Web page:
So I’ve been trying to come up with a few statements — or mantras — we can say to ourselves to help us filter out the bad, useless and downright silly advice we’re hit with so relentlessly.
1) Hear the good stuff. Out of every ten positive comments we receive about our parenting, we will remember the one bad one. This needs to stop. None of us are perfect parents, but mom-bashing — including mom-bashing ourselves — is common and counterproductive. We need to practice absorbing positive parenting feedback; this makes us better parents. So when someone tells you you’re doing a good job, listen. And on those days when you really nail parenting — like remembering to bring along diapers and a spare outfit when you hit the shops — enjoy the triumph. Parental mic drop moment.
2) People just want to connect. Remember that older woman at the library who told you that your baby is too skinny and you should try putting duck lard in his bottle? She was probably just looking for a way to make conversation. People love babies. Babies are beautiful and represent hope and joy. And seeing them often prompts people to reminisce about their own parenting experiences. Don’t take their words to heart.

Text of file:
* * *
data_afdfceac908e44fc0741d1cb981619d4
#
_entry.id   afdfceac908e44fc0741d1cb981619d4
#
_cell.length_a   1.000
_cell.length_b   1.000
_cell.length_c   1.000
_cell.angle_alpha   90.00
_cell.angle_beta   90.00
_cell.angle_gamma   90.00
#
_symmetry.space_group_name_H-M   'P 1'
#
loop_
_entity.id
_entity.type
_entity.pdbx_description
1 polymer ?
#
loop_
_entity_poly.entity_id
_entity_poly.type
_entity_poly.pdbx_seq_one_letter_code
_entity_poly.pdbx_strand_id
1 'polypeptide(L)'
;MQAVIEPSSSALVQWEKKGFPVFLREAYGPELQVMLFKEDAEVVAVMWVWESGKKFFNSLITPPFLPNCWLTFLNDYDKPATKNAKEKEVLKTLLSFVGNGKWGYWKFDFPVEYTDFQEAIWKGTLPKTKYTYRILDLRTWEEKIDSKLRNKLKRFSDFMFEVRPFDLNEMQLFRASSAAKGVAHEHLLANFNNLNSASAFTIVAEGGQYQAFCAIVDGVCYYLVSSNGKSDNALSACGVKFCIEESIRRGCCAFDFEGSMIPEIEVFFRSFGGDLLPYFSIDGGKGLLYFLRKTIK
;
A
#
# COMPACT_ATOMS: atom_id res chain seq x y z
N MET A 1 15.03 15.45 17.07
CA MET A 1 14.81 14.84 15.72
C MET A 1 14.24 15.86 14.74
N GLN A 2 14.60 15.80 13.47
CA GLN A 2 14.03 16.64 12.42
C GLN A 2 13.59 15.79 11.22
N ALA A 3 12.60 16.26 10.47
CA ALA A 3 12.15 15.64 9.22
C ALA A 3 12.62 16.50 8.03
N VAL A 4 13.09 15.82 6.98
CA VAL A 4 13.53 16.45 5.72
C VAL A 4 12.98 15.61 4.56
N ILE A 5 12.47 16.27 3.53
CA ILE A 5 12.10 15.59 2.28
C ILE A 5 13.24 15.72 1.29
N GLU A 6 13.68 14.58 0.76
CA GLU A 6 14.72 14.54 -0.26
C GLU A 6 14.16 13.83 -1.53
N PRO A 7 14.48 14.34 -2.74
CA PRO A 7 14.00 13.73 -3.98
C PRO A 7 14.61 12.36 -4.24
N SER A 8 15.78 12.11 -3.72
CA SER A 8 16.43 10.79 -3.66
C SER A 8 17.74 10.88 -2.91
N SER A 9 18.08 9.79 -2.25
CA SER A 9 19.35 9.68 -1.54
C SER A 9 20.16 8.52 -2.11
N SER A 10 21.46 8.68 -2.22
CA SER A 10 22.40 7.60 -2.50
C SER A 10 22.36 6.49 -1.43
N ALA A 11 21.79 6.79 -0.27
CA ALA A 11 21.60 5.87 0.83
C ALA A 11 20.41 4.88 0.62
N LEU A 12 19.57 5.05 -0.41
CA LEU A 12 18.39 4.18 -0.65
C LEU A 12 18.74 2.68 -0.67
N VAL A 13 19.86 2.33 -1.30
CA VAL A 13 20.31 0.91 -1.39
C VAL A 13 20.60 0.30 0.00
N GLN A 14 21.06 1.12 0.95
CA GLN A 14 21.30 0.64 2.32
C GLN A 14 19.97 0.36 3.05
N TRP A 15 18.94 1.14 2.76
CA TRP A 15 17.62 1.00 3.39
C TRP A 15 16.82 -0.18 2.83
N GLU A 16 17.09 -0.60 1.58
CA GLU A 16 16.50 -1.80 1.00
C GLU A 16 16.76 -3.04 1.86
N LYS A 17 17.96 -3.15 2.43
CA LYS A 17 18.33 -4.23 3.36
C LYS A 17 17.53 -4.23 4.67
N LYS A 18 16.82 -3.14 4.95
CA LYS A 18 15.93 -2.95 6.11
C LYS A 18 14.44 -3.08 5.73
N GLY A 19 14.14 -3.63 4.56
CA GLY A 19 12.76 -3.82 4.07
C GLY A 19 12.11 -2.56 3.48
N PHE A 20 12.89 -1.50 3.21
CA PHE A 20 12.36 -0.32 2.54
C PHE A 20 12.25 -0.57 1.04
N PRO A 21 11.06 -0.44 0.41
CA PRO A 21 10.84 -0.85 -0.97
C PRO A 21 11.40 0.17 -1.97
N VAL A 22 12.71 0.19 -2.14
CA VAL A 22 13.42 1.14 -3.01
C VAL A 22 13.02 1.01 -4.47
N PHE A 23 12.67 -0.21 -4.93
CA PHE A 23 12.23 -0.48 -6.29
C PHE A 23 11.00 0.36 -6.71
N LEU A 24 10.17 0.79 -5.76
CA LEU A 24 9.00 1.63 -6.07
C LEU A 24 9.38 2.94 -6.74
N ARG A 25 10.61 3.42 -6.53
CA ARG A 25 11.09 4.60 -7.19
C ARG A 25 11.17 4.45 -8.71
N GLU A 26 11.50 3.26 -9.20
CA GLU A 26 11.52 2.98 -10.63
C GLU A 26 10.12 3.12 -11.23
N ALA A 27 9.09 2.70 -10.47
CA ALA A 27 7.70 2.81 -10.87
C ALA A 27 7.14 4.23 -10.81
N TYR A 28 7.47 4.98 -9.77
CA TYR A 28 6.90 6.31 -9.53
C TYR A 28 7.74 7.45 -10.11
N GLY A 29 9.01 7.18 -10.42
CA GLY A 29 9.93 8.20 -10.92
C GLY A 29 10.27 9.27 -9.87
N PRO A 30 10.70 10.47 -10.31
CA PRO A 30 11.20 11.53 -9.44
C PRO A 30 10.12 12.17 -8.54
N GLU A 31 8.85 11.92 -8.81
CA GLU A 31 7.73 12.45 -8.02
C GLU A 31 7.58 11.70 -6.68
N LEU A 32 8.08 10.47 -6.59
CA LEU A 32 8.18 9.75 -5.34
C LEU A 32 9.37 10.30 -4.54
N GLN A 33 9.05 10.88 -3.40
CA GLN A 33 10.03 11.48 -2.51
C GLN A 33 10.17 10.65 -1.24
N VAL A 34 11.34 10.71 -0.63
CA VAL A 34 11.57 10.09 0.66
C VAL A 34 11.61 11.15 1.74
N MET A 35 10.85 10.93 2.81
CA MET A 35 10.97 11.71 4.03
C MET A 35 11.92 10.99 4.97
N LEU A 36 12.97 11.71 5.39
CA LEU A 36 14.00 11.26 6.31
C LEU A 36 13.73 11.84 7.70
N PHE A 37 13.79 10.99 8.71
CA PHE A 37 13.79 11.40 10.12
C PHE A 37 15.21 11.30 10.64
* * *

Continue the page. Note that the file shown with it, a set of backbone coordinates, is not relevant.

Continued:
3) A*#%@%s are everywhere. The world is mostly full of good people. But there are a handful of jerks poking around, and age, race, social status and sex don’t discriminate. Plus sometimes perfectly nice folks just act like grumps because maybe they just got a parking ticket, or had their power cut off or just got dumped. In any case, these people always seem to come out of the woodwork to tut-tut over you breastfeeding at the restaurant, or when it’s time to dish out the emergency lollipop you’ve saved for your toddler so that you can wait in line at the post office. This person will give you The Look. They may even say something. So be prepared. If you have a line you’ve worked out in advance — something firm yet polite — you won’t get that awful feeling of rage after the fact (and you won’t lay awake at night replaying the moment and fantasizing about the cutting response you should have given). Look ‘em in the eye and say “Thanks for your feedback, but I’m really happy with my parenting choices.” It can be that simple. Don’t let the bastards get you down.